I whiled away part of my Saturday engrossed in my latest book purchase (Nightmare USA: The Untold Story of the Exploitation Independents, which weighs about twenty pounds, and discusses low-budget horror films in encylopedic but hilarious detail, including some familiar obscurities like Death Bed and Let's Scare Jessica to Death, and some truly obscure obscurities, like a disco Dracula's daughter film called Nocturna. I'll be hitting eBay later).
And speaking of disco, the other occupation for my lazy Saturday was finally watching the Mithun Chakraborty song compilation Everybody Dance With Jimmy. The first important factoid is that it contains no songs from Disco Dancer. I don't know if there was a rights issue, or if it just reflects the fact that DD is a Mithun's Greatest Hits collection all by itself. The other factoid is that about a half dozen of the fifty songs don't have any music (which meant I got it super-cheap, and I figure someday I'll watch those songs with some random Bappi music playing on the stereo, and it'll all be good).
For your edification, here are the top craziest numbers of on the DVD:
The fourth craziest is "Naa Main Hoon Tera" from Wardat. This would be a pretty standard love duet frolic among the mountaintops, except for the fact that the lovers appear to be tripping. Not only is there a great deal of stumbling around, but there are a lot of "psychedelic" color effects, which generally means one thing. I haven't seen the movie yet, but Memsaab has described it very delightfully here, thankfully cluing me in to the presence of "aphrodisiac-infested rice." Well, thank goodness there's an explanation!
The third strangest song, which I can only hope makes more sense in context, is "Pehle Rock and Roll," from a movie called Main Balwan. Needless to say, this went straight to the top of my Netflix queue. (There's another song on the disc where Mithun seems to be enticing a group of nuns into a dance-off, so that's also a selling point). Netflix makes it sound like a very straightforward crime drama, with Mithun as an "upstanding Inspector," but it wouldn't be the first time their descriptions were completely misleading. Based on this clip, I suspect he's the cop investigating the crimes that took place in mid-80s Michael Jackson videos. Between all the gang members in "Beat It" and "Bad," that must have kept him busy.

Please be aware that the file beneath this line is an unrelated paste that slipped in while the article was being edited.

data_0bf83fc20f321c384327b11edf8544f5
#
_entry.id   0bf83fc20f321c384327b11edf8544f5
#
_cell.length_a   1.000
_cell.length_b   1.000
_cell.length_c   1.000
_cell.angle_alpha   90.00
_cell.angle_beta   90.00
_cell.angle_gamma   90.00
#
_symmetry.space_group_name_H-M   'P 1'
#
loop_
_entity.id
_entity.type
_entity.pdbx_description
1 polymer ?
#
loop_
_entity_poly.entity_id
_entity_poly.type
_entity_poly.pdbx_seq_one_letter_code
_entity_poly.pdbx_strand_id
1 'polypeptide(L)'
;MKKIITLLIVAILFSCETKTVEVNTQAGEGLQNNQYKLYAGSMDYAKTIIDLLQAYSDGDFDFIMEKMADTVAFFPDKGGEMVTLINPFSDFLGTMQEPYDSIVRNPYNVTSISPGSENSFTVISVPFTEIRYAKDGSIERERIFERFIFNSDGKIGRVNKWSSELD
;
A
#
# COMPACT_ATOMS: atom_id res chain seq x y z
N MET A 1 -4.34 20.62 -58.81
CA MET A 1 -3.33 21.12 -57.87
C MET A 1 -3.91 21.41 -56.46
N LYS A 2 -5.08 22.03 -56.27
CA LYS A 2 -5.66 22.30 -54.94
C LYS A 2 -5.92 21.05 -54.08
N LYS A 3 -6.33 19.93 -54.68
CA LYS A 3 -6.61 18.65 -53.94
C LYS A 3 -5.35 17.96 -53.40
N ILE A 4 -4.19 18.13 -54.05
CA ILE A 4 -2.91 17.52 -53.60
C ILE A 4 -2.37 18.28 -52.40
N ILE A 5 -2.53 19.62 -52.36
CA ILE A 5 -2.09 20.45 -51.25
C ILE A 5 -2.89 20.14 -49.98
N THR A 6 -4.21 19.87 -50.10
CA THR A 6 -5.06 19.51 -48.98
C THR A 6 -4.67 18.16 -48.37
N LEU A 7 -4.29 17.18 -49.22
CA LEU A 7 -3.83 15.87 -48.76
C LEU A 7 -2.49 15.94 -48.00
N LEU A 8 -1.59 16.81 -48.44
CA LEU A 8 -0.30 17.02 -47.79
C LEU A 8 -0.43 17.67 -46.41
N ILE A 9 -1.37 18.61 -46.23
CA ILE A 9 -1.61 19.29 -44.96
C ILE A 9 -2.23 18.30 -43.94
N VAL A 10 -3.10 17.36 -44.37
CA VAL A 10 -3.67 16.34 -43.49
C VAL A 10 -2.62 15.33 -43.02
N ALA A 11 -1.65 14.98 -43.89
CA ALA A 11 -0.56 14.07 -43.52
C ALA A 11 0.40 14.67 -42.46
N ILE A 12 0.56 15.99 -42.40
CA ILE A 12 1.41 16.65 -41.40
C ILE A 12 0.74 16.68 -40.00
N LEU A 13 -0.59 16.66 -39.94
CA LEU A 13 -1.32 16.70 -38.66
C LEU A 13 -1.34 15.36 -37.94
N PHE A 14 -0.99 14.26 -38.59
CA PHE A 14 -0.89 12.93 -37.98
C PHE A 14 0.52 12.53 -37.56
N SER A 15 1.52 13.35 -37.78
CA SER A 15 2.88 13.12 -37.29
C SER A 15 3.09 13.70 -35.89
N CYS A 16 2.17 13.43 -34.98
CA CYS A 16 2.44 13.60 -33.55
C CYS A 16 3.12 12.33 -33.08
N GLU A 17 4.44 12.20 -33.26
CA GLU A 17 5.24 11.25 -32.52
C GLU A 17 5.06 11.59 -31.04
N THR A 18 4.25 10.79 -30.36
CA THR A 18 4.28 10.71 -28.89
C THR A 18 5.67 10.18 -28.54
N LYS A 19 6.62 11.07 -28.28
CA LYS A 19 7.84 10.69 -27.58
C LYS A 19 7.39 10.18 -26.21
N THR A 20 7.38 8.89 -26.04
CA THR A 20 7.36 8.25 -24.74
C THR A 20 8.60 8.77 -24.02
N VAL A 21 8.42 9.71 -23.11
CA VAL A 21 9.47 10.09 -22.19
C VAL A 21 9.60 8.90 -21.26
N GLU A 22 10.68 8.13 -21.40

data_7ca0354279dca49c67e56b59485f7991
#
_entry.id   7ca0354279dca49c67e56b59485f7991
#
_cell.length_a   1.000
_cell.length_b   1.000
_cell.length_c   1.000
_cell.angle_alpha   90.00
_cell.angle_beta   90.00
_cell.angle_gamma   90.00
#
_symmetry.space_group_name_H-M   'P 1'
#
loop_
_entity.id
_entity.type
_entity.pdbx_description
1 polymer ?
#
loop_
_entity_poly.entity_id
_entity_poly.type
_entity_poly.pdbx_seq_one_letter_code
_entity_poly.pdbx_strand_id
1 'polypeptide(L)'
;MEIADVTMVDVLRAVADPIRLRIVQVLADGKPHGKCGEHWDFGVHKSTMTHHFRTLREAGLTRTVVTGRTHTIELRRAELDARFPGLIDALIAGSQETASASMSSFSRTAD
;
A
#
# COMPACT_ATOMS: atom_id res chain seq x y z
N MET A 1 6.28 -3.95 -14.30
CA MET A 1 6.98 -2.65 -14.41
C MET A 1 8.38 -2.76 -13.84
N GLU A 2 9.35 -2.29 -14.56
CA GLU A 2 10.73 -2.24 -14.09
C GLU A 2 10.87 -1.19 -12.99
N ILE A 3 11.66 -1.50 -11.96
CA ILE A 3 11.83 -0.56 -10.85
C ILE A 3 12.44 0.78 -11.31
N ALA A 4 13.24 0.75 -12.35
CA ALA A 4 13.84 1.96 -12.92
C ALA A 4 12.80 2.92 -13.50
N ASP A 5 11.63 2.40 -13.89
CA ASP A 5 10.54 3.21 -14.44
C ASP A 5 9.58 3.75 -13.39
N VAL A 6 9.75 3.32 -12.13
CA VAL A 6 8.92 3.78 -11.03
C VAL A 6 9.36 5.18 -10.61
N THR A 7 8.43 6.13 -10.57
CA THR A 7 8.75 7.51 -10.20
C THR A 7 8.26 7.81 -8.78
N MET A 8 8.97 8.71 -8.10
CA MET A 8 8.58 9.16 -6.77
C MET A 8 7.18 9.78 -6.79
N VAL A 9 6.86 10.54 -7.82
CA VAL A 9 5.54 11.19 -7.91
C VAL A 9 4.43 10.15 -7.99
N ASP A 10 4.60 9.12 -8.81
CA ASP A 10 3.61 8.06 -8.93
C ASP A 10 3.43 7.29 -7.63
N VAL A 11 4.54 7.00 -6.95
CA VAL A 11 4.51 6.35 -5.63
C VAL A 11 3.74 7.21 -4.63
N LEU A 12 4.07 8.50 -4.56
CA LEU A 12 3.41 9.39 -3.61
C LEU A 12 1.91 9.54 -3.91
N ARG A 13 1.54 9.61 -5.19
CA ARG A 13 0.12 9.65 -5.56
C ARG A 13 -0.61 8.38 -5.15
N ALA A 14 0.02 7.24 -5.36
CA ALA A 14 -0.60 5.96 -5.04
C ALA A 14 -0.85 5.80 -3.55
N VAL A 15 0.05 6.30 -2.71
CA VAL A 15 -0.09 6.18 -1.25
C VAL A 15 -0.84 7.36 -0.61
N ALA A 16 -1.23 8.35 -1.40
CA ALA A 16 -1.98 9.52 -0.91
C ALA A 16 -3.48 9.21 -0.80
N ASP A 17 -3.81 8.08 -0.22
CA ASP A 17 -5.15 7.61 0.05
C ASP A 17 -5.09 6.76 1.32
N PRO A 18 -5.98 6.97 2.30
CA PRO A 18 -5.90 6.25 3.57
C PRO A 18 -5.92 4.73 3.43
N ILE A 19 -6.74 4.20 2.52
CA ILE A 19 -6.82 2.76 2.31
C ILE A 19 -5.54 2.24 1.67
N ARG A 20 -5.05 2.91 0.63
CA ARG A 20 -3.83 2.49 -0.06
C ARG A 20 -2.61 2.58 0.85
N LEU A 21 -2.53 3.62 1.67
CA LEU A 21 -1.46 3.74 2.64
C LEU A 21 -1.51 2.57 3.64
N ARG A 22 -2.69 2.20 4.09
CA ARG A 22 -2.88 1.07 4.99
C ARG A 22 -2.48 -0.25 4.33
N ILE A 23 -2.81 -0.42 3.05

The second weirdest is "Wanted Koi Ludera" from Wanted. There are some movie clips available on YouTube, but tragically, none of this song, which seems to be taking place in India's most popular cowboy disco. A girl in shiny boots gyrates to a disco tune, in front of a disco ball, for an appreciative crowd of cowboys in a Wild West-looking Saloon. Eventually Mithun bursts through the swinging doors, drinks some whiskey, smokes a cigar, and generally looks like the sullen, unshaven Sheriff in town. Then Shammi Kapoor walks in, sits down, and the two trade meaningful looks. All while Shammi is apparently nibbling a large root vegetable of some kind. Fortunately, Nehaflix has this, so there may be eventual updates.
And finally, the craziest song on the DVD, and that's frankly saying a lot: "Aankhon Se Peele 362436," from the movie Roti Kee Keemat. It is not often that I am rendered speechless, but this'll do it!
The movie is described thusly on the IMDB: "This is the story of Shankur, a kind generous man who's path in life is to help those who are less fortunate and need food...Will Shankur ever fulfill his dreams of ridding his town of child hunger?" If you can square that plotline with the sight of Mithun beaming in spangly Mae West drag .... I don't even know how to finish this sentence.
Possibly the best $3 I ever spent!